No, they have never delivered a (meaningfully) higher level of service, and so have never been able to charge for it. Their approach has always been to try to charge the premium first and then hope to raise their level of service. That will always fail.

We can all talk about how nice it would be if that were to happen, but the reality is that the airline industry is fundamentally is different from consumer electronics and hotels.
Why is it fundementally different than hotels or restaurants?

While there may be a handful of customers who are willing to pay more for a certain domestic airline experience, you are in the minority.
Again, you say this based on what evidence? No mainline carrier has ever really tried it. Nordstroms, Zingerman's, Apple, Four Seasons, Hyatt, Ritz Carlton have all been successful with that model.

Catering to those customers is an excellent way to kill earnings in the short-term, which does nothing to help the long-term viability of the company.
The world's most valuable company (based on market cap) has based its entire business strategy around that.


I understand the comparison of Four Seasons to Motel 6, but I'm not sure I follow the logic in your analogy.
Simply that COdbaUA wants to charge a price premium for an inferior product.
majortom is offline  
Old Jun 14, 2012, 2:39 am
  #1386  
 
Join Date: Apr 2004
Programs: UA 1K 3.01MM Hyatt Globalist (Lifetime) AA ExPlat (real), Lifetime UniClub (not from the 2MM).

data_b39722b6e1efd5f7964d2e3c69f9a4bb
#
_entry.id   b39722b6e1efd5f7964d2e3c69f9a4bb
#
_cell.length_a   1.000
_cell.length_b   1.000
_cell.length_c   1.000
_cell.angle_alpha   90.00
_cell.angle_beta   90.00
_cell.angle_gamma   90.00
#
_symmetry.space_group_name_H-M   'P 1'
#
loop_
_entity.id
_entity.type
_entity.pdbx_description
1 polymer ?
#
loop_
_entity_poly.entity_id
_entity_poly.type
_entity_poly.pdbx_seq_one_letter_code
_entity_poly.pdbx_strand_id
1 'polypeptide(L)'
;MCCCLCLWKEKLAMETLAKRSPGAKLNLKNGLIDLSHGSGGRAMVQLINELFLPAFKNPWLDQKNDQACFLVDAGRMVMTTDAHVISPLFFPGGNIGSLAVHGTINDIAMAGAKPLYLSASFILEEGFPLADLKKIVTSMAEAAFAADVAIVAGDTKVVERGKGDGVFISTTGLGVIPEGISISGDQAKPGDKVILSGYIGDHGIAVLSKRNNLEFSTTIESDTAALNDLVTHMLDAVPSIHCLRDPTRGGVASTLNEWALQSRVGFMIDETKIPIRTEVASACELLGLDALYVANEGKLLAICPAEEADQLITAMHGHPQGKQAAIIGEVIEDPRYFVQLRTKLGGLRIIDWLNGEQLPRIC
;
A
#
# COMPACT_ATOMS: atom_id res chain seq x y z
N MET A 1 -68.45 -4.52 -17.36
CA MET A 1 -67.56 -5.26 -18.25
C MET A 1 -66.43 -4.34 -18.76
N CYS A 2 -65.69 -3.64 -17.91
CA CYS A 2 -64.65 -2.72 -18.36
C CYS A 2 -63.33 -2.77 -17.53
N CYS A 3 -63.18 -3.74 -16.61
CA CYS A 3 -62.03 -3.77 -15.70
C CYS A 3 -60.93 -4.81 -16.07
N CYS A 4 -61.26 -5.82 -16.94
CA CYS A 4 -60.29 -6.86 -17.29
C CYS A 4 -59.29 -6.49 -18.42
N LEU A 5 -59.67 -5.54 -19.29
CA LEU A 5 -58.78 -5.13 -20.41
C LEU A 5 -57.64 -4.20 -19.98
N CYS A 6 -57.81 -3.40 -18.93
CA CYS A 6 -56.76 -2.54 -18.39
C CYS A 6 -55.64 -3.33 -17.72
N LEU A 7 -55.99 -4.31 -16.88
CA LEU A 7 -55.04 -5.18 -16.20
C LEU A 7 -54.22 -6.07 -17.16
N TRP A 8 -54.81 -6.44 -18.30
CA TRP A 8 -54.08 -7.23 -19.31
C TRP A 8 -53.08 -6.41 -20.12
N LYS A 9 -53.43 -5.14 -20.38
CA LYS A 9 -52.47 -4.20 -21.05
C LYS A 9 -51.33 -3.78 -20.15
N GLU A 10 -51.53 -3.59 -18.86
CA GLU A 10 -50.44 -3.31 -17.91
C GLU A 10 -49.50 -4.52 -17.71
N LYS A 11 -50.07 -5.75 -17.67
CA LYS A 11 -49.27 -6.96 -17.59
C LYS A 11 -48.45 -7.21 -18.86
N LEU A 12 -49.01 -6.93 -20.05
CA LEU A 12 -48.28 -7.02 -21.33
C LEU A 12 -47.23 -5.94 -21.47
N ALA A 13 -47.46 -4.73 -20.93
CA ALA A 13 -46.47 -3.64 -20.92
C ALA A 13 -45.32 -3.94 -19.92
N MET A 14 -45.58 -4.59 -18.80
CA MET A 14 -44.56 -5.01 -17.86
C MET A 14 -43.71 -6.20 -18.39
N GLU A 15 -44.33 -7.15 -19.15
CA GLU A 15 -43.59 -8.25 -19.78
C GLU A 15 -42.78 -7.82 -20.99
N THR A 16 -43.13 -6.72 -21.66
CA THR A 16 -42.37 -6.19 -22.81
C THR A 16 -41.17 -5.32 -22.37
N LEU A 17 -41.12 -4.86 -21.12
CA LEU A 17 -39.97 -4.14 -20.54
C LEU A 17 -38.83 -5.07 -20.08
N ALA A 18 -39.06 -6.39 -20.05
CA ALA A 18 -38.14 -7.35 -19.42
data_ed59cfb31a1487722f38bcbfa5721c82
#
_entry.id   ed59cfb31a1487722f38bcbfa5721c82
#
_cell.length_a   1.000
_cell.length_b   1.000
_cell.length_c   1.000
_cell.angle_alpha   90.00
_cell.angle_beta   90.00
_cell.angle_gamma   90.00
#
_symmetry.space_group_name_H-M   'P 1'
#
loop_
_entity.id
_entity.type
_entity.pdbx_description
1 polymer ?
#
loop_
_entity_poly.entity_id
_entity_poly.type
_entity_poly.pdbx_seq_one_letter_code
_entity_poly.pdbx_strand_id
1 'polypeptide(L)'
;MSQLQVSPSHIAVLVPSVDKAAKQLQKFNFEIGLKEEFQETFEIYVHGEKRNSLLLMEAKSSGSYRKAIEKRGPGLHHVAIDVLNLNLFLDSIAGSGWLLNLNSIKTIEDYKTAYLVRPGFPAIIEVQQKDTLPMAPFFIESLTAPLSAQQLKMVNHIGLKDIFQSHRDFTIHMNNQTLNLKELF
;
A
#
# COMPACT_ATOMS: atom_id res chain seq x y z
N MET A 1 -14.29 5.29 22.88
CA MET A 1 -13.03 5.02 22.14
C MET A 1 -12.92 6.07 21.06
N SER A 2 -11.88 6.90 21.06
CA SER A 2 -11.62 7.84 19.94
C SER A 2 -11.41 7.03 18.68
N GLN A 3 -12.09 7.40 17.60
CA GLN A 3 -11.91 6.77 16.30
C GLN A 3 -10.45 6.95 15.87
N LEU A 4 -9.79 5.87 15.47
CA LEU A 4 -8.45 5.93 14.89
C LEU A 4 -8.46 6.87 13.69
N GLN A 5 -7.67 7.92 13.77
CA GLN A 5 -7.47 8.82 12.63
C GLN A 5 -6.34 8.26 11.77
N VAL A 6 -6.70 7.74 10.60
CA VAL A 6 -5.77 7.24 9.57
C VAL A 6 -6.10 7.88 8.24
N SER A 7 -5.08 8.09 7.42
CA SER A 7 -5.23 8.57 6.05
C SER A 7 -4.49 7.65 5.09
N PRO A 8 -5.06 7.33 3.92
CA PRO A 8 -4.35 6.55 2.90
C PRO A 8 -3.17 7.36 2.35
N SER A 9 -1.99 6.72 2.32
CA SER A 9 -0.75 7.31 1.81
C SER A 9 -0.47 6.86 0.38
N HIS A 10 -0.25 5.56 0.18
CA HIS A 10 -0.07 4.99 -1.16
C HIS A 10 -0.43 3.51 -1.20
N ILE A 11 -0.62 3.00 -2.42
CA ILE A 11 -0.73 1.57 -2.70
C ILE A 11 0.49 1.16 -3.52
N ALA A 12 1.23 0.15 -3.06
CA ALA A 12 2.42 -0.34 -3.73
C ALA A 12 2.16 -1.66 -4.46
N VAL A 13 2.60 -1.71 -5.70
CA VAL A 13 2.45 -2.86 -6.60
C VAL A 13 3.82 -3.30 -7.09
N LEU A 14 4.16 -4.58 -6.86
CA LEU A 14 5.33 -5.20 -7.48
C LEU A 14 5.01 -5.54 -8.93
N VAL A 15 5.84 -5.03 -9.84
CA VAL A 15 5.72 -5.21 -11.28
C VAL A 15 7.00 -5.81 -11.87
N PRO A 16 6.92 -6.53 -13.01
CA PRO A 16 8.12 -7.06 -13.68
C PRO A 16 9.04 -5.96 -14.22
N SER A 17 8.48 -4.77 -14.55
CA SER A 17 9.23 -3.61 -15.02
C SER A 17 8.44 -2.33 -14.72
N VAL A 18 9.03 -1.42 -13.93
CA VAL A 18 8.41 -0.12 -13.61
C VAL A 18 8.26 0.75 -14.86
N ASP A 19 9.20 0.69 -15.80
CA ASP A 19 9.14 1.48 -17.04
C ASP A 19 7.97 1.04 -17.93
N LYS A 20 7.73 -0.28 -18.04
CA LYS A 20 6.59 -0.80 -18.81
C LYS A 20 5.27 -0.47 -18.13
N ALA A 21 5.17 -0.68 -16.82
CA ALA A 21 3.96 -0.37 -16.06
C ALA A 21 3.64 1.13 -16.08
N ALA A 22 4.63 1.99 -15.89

Posts: 173
Originally Posted by sxf24
There is no motivation to concentrate your business and seek discounts or better service if that carrier can not meet the majority of your travel needs.
If there is no loyalty or discount benefit, then each flight is a separate transaction and there is no reason to concentrate one's business at all. While it is true that if one is in a fortress hub (IAH), one's business is likely to end up disproportionately on one carrier, but that is the exception, rather than the rule. ORD, LAX, SFO, and IAD all have enough competitors, such that if there were no loyalty or financial benefits there would be no reason to concentrate one's business.

Because of old United's MP program and the service/rewards I received, I used to fly UA to TLV from ORD and SFO even though it meant flying via FRA, rather than on non-stops on El Al. I flew UA from LAX to BKK via NRT rather than fly non-stop on TH, I flew UA to DEL from ORD connecting via FRA, rather than fly AA on its non-stop.

You seem to be inverting cause and effect. People chose to concentrate their business because of service or financial gains. They may give much of their business to one company not by choice if it has a dominant share of a particular market (if every gas station in one's area is branded Shell, one will buy more gas from Shell than from other stations). In most markets, there are enough options that without loyalty, service or financial benefits, a purely transaction approach would have companies much more than they do because of the former.

If you have the best network, you're likely going to offer the best routing for most flights and destinations.
Let us postulate that United had the best network. From San Francisco, one could get to any airport with only one stop. However, if there was no other benefit to staying on one carrier, it is easy to believe that for every single route there would be a better choice than United. For example: SFO to ATL, DL would be better. For SFO to FRA, LH would be better. SFO to BKK, TH would be better. SFO to LHR, BA would be better. SFO to DFW AA would be better.